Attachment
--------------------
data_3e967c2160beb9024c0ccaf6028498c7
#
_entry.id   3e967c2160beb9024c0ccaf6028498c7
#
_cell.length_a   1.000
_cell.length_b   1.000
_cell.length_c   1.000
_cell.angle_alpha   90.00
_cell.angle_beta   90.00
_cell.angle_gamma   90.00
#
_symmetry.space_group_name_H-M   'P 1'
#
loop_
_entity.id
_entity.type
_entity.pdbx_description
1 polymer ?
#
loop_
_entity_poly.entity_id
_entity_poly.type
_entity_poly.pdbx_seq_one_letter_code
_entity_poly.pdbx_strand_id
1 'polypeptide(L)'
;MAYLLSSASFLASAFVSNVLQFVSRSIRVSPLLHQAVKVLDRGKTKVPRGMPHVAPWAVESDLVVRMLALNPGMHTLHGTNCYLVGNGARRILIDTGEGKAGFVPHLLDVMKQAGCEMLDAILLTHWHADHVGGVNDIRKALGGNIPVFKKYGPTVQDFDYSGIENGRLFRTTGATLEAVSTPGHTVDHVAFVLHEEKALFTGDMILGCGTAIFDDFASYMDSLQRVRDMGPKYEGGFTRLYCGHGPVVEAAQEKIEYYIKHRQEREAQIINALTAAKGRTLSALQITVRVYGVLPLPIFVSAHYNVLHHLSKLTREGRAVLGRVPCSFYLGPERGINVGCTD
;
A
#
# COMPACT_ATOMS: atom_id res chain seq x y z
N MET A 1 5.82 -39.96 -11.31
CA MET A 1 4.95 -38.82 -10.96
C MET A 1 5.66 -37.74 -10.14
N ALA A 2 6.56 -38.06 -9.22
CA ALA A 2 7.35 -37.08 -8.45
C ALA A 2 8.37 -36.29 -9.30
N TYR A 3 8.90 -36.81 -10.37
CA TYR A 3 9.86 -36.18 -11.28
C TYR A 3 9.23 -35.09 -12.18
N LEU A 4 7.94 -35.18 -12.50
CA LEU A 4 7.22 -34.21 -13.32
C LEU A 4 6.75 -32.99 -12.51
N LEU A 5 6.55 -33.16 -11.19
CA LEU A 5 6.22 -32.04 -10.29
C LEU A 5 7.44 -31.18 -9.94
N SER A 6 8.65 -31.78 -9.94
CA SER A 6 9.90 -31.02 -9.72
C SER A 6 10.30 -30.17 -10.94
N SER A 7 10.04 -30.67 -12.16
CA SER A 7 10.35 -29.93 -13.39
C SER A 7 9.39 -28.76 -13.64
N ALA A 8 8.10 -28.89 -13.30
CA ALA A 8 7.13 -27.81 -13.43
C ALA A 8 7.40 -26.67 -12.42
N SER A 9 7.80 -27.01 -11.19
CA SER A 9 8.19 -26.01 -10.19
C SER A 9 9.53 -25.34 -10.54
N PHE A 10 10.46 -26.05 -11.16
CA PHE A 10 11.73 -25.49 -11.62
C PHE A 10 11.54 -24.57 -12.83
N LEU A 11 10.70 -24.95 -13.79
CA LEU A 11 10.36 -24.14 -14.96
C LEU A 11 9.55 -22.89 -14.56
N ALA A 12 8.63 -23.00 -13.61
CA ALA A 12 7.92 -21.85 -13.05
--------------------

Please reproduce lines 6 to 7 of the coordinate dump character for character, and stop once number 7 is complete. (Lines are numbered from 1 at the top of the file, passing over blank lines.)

_cell.length_b   1.000
_cell.length_c   1.000